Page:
Octopus Energy has won the race to take on 1.5mn Bulb customers in a deal that will see the government subsidize the cost of buying them gas and electricity this winter.
The acquisition, announced on Saturday morning, will see Bulb emerge from a nationalization operation that has cost taxpayers more than £4bn, after becoming the biggest and highest-performing UK energy retailer to collapse last year.
Bulb was Britain’s seventh-largest home energy supplier when it collapsed in November due to rising energy prices and its failure to pre-purchase gas, but it was deemed too big at the time to be absorbed by other suppliers.
Its bailout is expected to be the most expensive since the rescue of RBS during the 2008 financial crisis.
Octopus has been at the forefront of taking on Bulb customers since the summer but had to see off an eleventh-hour bid from rival Ovo Energy that emerged this month.
The private company did not reveal exactly how much it pays to take on Bulb customers, but said it believes it is paying a higher rate than energy stores paid when taking on customers from other failed suppliers last year.
The government will participate in a profit-sharing agreement for the next four years, the company said, without specifying how this would be done.
The government will help fund the purchase of gas and electricity for 1.5mn Bulb customers this winter. Under Treasury rules, which prevent hedging, Bulb could not buy gas and electricity in advance.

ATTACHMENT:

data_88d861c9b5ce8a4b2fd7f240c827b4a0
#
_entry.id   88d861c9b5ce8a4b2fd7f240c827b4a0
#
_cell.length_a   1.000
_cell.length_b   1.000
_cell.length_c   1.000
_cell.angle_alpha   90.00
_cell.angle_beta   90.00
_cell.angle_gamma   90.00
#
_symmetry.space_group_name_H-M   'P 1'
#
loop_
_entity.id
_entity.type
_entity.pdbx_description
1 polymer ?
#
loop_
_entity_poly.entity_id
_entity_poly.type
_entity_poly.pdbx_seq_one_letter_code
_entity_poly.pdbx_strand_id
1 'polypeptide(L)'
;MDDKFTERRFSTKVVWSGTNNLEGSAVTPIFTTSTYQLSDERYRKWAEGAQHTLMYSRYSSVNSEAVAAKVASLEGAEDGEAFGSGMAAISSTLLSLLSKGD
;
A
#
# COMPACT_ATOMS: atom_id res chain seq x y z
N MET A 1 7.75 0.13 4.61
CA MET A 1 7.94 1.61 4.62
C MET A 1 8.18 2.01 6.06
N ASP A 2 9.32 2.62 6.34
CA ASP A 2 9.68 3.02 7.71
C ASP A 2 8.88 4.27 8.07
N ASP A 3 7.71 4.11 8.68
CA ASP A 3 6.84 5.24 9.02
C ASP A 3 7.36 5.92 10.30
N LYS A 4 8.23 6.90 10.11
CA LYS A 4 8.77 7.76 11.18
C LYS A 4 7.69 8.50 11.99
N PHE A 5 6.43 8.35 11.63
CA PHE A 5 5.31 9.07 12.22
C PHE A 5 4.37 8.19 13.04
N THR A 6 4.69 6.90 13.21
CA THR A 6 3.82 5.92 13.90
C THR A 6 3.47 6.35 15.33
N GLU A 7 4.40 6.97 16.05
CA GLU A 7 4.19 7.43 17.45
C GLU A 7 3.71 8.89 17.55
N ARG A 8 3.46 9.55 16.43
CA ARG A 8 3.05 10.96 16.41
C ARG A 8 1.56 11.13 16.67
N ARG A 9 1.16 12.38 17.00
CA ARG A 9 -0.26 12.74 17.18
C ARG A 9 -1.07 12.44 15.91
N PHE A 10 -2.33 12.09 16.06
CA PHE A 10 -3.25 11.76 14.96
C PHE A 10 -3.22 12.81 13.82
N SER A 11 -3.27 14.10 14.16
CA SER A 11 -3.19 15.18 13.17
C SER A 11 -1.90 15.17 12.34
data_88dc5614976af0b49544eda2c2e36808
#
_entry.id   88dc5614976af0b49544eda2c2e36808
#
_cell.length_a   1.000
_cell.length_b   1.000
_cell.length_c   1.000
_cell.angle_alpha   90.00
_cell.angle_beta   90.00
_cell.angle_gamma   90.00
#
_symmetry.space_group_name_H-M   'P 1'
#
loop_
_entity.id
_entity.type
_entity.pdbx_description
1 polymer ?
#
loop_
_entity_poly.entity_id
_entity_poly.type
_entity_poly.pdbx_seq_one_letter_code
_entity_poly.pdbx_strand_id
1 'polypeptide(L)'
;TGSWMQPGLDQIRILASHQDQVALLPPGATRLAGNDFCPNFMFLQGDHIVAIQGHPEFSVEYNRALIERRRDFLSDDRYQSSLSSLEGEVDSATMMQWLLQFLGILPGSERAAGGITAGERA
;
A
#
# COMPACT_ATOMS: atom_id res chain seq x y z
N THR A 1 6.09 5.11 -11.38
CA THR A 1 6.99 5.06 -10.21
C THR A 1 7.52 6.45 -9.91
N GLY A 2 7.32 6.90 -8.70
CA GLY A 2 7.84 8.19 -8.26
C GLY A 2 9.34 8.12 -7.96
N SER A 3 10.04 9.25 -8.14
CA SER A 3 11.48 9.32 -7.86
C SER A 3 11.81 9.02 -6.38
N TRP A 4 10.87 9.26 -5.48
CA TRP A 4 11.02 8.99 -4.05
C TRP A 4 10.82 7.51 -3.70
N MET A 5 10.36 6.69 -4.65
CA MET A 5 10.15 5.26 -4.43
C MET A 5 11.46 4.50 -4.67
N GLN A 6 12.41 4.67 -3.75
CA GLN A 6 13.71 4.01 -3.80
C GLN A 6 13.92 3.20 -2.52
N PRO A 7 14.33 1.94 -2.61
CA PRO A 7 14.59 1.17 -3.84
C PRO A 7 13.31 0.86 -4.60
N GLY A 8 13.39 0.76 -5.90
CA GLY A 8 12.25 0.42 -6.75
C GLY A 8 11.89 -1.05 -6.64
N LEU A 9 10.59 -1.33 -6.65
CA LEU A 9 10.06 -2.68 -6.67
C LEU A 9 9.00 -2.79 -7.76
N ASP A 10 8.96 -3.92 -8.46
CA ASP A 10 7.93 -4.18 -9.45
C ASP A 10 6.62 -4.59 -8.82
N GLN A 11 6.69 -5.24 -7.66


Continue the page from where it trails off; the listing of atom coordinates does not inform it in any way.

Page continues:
It was previously reported that, according to people close to the Octopus bid, Octopus had asked the government to block the purchase of Bulb fuel at a cost of around £1bn, although the government would be reimbursed as the energy was used.
Bulb customers’ credit balances will be automatically transferred to their new account with Octopus along with their existing payments directly, the company said.
Earlier this year Octopus took over 580,000 customers of Avro Energy, another failed company.
The sale “will bring significant reassurance and energy security to consumers across the country at a time when they need it most”, business and energy secretary Grant Shapps said. “This is a new beginning.”
Greg Jackson, chief executive of Octopus, said: “We will work incredibly hard to deliver value for taxpayers and look after Bulb’s employees and customers. We started as competitors but we share the same mission – running a green, low-cost energy system with people at the heart. We know how important this is to Bulb’s loyal customers and dedicated staff, and we are determined that Octopus will provide them with a sustainable home for the future.